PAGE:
Is Tyra Banks’ Empowerment Rhetoric Really Just A Cover For Selfishness?

By Gwen Farrell
·  6 min read
tyra banks

Like any girl coming of age in the mid-2000’s, I remember turning on the CW on a weeknight and finding “America’s Next Top Model.” Though the show has changed hands, judges, and networks since then (it’s now in its 24th season), there was something gripping about the reality show element to the competition format.

Contestants are pitted against each other for a chance to become (as you might have guessed) America’s next top model, with the winner landing a contract with a global cosmetic brand or modelling agency and a cover on a well-known magazine.

At the show’s center was its magnetic creator, producer, and host Tyra Banks, a model herself, as well as an actress, businesswoman, and now inevitably, a staple of reality television and social media. Banks’ early vision appeared to be creating a talent-driven show aimed at inspiring and motivating its contestants to reach the ultimate prize: the contract and magazine deal, as well as influential connections and a reputation in the modelling world with Banks herself as the anchor. 

But as we’ve arrived in the new decade, serious questions are being asked about those motivations, as well as Banks’ own primadonna attitude that dominates the show. As we look back and evaluate contestant after contestant, season after season, it looks like Banks stands less for female empowerment than she does for her own advancement.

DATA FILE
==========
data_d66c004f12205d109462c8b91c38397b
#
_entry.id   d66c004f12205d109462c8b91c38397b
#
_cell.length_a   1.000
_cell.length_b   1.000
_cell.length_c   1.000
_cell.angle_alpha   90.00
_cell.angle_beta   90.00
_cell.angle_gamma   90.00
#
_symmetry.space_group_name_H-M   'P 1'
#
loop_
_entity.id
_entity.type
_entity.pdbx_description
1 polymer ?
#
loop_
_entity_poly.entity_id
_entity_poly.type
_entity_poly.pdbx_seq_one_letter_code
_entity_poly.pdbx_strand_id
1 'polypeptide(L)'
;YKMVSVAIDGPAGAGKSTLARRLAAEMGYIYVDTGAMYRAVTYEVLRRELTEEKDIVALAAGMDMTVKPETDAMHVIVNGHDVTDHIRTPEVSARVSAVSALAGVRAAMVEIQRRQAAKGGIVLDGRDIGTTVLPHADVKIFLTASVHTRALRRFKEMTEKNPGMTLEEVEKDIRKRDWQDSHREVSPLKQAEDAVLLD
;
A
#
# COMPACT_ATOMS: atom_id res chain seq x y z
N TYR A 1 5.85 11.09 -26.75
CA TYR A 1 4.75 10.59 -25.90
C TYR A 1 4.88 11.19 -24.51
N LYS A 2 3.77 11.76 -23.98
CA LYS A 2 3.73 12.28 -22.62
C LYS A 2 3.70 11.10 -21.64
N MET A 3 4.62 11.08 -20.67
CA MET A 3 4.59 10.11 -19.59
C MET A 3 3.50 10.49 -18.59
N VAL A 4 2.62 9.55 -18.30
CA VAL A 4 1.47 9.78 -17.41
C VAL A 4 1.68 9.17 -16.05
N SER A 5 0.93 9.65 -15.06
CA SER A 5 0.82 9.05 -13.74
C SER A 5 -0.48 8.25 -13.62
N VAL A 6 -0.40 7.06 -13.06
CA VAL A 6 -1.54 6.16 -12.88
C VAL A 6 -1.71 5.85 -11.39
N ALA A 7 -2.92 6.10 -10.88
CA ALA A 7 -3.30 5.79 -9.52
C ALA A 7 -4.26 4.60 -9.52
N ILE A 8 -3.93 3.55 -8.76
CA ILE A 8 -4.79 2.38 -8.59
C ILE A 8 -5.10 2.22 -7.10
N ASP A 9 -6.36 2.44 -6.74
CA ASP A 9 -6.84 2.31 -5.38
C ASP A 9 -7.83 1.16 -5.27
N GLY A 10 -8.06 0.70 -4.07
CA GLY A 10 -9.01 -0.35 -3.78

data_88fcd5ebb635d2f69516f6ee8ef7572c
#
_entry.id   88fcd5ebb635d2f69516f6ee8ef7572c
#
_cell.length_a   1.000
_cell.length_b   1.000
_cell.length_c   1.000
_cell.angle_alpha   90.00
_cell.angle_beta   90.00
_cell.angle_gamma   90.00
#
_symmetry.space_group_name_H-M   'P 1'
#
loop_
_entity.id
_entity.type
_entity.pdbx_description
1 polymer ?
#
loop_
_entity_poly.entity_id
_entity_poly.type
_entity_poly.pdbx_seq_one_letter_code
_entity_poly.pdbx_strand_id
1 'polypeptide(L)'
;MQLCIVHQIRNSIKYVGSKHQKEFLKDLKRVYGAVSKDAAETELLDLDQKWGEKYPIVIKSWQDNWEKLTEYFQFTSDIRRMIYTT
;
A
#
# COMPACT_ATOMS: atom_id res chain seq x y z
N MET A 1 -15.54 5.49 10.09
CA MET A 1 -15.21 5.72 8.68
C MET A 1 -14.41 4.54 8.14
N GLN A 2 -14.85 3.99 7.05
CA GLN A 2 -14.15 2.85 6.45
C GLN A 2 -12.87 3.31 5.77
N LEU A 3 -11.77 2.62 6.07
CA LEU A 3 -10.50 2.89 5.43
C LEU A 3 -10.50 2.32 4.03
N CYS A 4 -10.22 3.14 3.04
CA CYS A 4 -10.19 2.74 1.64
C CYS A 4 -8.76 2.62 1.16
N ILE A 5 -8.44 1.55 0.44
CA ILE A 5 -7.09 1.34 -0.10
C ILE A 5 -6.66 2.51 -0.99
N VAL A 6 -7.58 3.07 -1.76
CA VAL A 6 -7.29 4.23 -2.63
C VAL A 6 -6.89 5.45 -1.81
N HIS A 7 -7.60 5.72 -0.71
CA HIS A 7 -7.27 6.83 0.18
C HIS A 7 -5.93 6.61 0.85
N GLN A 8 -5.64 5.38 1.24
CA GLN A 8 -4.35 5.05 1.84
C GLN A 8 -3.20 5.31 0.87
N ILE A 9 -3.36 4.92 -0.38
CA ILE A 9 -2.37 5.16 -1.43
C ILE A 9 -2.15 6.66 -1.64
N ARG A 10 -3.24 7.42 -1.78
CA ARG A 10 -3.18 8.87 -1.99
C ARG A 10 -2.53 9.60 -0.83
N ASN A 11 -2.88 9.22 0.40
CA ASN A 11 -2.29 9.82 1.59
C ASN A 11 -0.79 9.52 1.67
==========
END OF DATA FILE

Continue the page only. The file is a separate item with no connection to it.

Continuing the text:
Wielding Power and Influence

From the show’s first “cycle” as it was known in 2003, ANTM was at the forefront of the emerging popularity and demand for reality TV. Many even argue the show’s competition based-format later inspired other popular hits of the genre like Project Runway. With Banks’ own starpower behind her (she was the first black woman on the cover of GQ, after all), as well as that of Andrè Leon Talley, a fellow co-host and editor at Vogue, the show had the momentum to go the distance.

Now, many are noticing how the show hasn’t aged into more PC sensibilities. While defenders of Banks point to the time and place these comments and actions were made as a viable explanation for why they were accepted back then (including one challenge were contestants had to “switch races,” resulting in a white contestant appearing in blackface and an afro), proponents of cancel culture demanded an apology from Banks, which resulted in a half-hearted acknowledgement of her past problematic actions.

From a rewatch perspective, it’s also apparent how much Banks has relied on the crutch of the “cruel, modeling world” to explain away her actions.

From a rewatch perspective, it’s also apparent how much Banks has relied on the crutch of the “cruel, modeling world” to explain away her actions. In the oft-cited example of urging one contestant to alter the gap between her front teeth (saying “Do you really think you can have a CoverGirl contract with a gap in your mouth?”), Banks appears to be merely introducing contestants to the harsh realities of what working in the industry will look like.

But Banks’ detractors — and there are many of them — point to how unnecessarily cruel and unforgiving she was in the context of host/contestant relationships. While this could have stemmed from her attempts to truly acclimate contestants to the jarring demands of such an appearance-based world, it also could stem from Banks’ personal attitude and her own motivations.